As a Melbourne resident for many years, I watched the rise of smashed avocado. When the millennium clicked over, the dish became ubiquitous, the go-to menu item in every brunch house and hipster-led cafe in town. “Is there any cafe in Melbourne that doesn’t serve ‘smashed” avocado these days?’ once asked our erudite pal, Bucky. “And why so violent towards our creamy green brethren?”
Indeed, all this wonton smashing has pushed us over the line into a new era of ‘peak avo’ – the world’s late morning love affair with the green nut has begun to generate massive price hikes and illegal deforestation. Meanwhile, there’s been talk of establishments busting out ‘avocado carpaccio’ of late, a disgraceful blight on an otherwise honest nut.
All this is a shame, because…well, there’s a lot to love about the avo, and it deserves far more respect than the violence and trend-fawning it endures.
Millennia ago, avo was rocking the world’s tastebuds with a far more dignified fate fate, and given that we like to bring things back to its roots here at sh.k, today, we honour the Aztec Gods and their timeless ancient dip: guacamole.
A good guac, using a well-respected avo, is a thing of sheer beauty. Whip our one up, get your Mexican feast on, and turn your day into a mighty fine one.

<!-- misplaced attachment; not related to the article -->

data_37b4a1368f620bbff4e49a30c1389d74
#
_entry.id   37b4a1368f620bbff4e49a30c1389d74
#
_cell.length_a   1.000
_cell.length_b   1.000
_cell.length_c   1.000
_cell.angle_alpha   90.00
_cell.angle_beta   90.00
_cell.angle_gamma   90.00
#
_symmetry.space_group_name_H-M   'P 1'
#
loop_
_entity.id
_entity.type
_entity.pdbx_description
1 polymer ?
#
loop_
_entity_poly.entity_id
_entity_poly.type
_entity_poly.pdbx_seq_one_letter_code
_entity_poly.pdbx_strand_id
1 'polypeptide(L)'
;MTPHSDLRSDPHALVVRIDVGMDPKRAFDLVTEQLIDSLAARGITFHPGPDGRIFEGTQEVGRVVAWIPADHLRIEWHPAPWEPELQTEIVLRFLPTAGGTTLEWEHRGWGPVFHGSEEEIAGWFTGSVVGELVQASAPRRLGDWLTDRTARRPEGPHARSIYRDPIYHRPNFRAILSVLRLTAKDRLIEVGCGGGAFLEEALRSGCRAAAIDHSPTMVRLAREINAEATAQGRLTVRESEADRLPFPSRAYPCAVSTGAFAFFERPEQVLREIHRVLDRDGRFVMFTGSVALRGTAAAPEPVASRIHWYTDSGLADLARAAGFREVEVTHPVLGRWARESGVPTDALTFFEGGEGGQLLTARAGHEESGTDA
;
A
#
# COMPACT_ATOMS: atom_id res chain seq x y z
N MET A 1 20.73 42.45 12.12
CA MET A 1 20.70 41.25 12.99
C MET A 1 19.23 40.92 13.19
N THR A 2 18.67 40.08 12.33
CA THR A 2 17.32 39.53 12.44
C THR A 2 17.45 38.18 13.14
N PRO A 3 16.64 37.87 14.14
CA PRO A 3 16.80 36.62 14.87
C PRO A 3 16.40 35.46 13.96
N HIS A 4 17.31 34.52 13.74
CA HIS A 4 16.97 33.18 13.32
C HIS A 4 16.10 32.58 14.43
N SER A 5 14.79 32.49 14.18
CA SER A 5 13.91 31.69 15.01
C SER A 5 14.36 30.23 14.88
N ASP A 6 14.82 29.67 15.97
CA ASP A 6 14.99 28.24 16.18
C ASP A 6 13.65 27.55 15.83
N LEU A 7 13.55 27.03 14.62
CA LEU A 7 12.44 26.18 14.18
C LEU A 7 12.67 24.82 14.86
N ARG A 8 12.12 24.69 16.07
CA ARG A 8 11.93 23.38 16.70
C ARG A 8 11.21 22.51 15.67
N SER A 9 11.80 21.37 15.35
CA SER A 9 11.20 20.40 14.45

- 3 large ripe avocadoes, peeled and diced
- 1 small red onion, very finely diced
- 2 fresh jalapeños, or ¼ jar of pickled, finely diced
- ½ of a red pepper, very finely diced
- 1 small bunch of coriander, finely chopped
- 1 tsp cumin
- Sea salt & freshly ground black pepper
- Juice of two limes
- Extra virgin olive oil
- Add avocadoes, red onion, jalapeños, coriander and red pepper to a large bowl
- Using a fork, mix, crush and stir to combine
- Add the cumin, lime juice, and a tablespoon of oil
- Mix and season with salt and pepper to taste
- Cover and refrigerate for 30 minutes to an hour
- Garnish with coriander and serve!
Fun avo fact: as well as ‘P. adrymifolia’ of the Persea Americana tree, in some crazy corners of the world folks call it ‘Alligator Pear’. Indeed, a Spanish-English pronunciation guide from 1900 lists guacamole as a “salad of alligator pear”. Snap.